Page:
Creating an estate plan is vital to protect yourself and toprotect your assets. There are many different techniques that can be utilizedto create a comprehensive estate plan. You will need to make certain thatyou select the right approach to making plans for the end of your life and toensure your desired legacy. The right approach is based on the specifics ofyour personal situation, including the amount of wealth that you own, who youwish to provide for after you pass away, and the types of assets that you ownand that you plan to pass on.
Parman & Easterday provides personalized one-on-oneassistance with the estate planning process. This allows our experiencedlegal team help you utilize the tools that work best for you. There are a widevariety of different estate planning techniques that our firm can help youexplore, including some of these top estate planning techniques that aredescribed below.
Creation of a LastWill and Testament
For some people, a last will and testament is often thestarting point when creating an estate plan. Your last will and testament canspecify who you want to inherit the assets that you haven’t made plans totransfer through other means. You can include instructions in a will forguardianship of children or for the care of your pets. You can also provideinstructions for how you want to be buried and memorialized after your death.Wills are relatively simple to create, especially with the right legal help, andthey can be updated as your life circumstances change. It is, however,important to follow legal formalities so your will is enforceable and so youcan reduce the chances that your will is successfully contested.
Trusts provide you with much more flexibility and controlthan wills, and can do important things that wills cannot- including helpingyou to protect your assets from many different potential sources of loss. For agrowing number of people, a trust is the foundation of their estate plan.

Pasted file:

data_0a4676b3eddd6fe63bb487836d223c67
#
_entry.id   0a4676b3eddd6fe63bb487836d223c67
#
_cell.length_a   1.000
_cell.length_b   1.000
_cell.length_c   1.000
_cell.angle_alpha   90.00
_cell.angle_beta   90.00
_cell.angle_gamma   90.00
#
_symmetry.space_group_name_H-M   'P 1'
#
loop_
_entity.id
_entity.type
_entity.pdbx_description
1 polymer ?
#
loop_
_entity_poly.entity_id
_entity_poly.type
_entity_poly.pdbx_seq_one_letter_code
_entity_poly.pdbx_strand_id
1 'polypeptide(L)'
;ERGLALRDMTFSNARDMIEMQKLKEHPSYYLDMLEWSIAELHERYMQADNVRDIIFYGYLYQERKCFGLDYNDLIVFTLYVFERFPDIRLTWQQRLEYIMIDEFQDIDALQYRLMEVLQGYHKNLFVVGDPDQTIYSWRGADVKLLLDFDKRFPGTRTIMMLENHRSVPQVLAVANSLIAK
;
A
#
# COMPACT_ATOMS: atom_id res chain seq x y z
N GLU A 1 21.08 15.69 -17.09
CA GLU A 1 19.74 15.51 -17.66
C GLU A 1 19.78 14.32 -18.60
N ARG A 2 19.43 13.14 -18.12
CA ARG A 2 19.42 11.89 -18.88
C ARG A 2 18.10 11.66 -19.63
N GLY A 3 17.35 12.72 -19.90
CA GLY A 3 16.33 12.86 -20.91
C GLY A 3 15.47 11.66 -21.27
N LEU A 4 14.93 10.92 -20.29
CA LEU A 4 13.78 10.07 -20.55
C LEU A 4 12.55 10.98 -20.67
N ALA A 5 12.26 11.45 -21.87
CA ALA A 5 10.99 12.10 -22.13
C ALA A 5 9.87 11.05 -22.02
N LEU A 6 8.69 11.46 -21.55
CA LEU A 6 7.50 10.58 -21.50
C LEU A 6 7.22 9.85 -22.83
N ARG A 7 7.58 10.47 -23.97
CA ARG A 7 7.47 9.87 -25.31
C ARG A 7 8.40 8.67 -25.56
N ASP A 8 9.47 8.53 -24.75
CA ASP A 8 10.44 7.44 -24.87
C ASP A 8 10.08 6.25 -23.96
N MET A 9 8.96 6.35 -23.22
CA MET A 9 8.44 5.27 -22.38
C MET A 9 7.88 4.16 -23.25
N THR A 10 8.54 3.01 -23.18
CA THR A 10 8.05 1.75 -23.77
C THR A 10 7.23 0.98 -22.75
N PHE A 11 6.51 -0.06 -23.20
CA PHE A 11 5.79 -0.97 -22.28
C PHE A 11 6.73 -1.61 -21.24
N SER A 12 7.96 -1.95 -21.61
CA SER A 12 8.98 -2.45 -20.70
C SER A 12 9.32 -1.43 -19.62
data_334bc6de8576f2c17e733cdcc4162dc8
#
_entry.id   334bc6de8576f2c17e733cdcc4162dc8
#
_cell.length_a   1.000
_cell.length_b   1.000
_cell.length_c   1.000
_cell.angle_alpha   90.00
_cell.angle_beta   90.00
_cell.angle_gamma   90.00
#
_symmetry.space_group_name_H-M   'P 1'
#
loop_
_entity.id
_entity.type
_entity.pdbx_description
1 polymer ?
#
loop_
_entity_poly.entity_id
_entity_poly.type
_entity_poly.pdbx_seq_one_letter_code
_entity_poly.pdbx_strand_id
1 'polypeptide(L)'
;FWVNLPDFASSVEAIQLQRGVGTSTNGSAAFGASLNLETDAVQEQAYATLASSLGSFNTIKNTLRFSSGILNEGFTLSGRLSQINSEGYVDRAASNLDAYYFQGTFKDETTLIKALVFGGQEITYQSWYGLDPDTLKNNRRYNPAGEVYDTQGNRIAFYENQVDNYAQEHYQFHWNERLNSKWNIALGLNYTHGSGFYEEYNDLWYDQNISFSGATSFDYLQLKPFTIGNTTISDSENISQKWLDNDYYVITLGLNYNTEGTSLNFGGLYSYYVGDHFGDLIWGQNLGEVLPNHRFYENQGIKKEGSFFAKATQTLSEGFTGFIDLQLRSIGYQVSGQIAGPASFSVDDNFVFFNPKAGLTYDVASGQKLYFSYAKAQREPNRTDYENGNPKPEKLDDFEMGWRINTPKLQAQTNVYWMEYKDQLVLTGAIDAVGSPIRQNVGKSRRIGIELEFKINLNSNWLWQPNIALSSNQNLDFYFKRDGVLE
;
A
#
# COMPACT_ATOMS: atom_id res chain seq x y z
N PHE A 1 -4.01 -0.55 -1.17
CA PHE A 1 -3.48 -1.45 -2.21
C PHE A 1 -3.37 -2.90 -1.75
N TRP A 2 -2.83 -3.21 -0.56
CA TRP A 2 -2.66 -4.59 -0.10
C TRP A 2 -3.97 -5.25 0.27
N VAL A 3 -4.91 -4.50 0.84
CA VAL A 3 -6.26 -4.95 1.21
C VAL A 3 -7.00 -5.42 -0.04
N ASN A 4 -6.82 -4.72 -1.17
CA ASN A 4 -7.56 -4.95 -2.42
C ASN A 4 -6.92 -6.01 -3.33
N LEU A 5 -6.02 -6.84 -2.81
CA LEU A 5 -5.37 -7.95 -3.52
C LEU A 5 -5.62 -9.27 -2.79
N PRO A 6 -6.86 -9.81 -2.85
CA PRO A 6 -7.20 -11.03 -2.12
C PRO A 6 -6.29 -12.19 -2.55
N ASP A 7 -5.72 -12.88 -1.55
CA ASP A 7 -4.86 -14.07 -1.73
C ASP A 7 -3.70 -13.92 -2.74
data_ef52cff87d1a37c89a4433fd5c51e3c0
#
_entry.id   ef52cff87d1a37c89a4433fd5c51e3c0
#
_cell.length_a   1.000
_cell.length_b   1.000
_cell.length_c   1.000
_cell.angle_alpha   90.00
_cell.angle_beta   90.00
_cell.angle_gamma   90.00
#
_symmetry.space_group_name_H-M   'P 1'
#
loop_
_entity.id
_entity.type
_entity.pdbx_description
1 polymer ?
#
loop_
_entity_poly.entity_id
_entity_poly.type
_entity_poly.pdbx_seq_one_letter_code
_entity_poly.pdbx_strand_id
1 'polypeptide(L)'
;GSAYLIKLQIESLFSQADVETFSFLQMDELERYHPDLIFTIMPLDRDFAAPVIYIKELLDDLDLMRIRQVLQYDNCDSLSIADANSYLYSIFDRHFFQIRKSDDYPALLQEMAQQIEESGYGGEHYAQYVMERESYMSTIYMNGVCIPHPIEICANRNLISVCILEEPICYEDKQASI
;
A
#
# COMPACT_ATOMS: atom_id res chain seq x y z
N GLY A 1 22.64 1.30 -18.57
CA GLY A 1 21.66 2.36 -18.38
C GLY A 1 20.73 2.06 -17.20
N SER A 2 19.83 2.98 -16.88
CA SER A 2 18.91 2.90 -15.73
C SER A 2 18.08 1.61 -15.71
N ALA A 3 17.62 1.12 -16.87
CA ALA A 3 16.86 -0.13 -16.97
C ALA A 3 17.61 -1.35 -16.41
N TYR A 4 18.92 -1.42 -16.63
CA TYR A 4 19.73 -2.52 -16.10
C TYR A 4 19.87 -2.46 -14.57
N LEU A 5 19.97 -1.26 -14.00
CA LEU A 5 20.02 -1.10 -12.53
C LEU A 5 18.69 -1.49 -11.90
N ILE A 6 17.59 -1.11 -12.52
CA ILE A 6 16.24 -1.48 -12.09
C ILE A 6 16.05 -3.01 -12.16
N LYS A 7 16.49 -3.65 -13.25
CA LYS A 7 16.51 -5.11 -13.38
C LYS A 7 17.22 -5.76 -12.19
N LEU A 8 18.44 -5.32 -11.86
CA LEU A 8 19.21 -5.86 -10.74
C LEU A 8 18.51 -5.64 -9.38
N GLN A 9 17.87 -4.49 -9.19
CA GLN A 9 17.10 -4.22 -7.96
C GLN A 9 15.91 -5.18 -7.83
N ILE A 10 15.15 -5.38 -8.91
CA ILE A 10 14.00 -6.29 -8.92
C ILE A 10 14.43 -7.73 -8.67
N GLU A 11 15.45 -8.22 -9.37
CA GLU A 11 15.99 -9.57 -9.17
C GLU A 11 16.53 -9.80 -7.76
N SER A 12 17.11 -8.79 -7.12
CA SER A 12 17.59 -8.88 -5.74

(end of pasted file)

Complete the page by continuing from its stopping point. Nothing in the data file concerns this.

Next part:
There are different kinds of trusts, including revocableand irrevocable trusts, and each provides different benefits in the estateplanning process. A revocable living trust offers flexibility, protection ofassets in case of incapacity, and the ability to transfer assets through trustadministration instead of through the probate process. On the other hand,an irrevocable trust can provide much more protection for assets, includingprotection from creditors.
There are specialized trusts that you can create to addressspecial situations. For example, if you have a disabled loved one, a childunder 18 who you’re going to provide an inheritance to, or a spendthrift heirwho you don’t think can be responsible with the inheritance that you provide,then creating a trust could be the best approach for you.
Charitable trusts can offer multiple benefits, includingincome tax benefits, lifetime income, a tax-free sale of assets and a reductionin your estate tax liability. A charitable remainder trust is an exampleof a charitable trust that provides for payment of income during the lifetimeof a designated person, and allows the creator of the trust to take a generoustax deduction when assets are transferred into the trust. Upon the death of thelifetime income beneficiary, assets are then transferred to the charitableorganization that you intended to support through the creation of thetrust.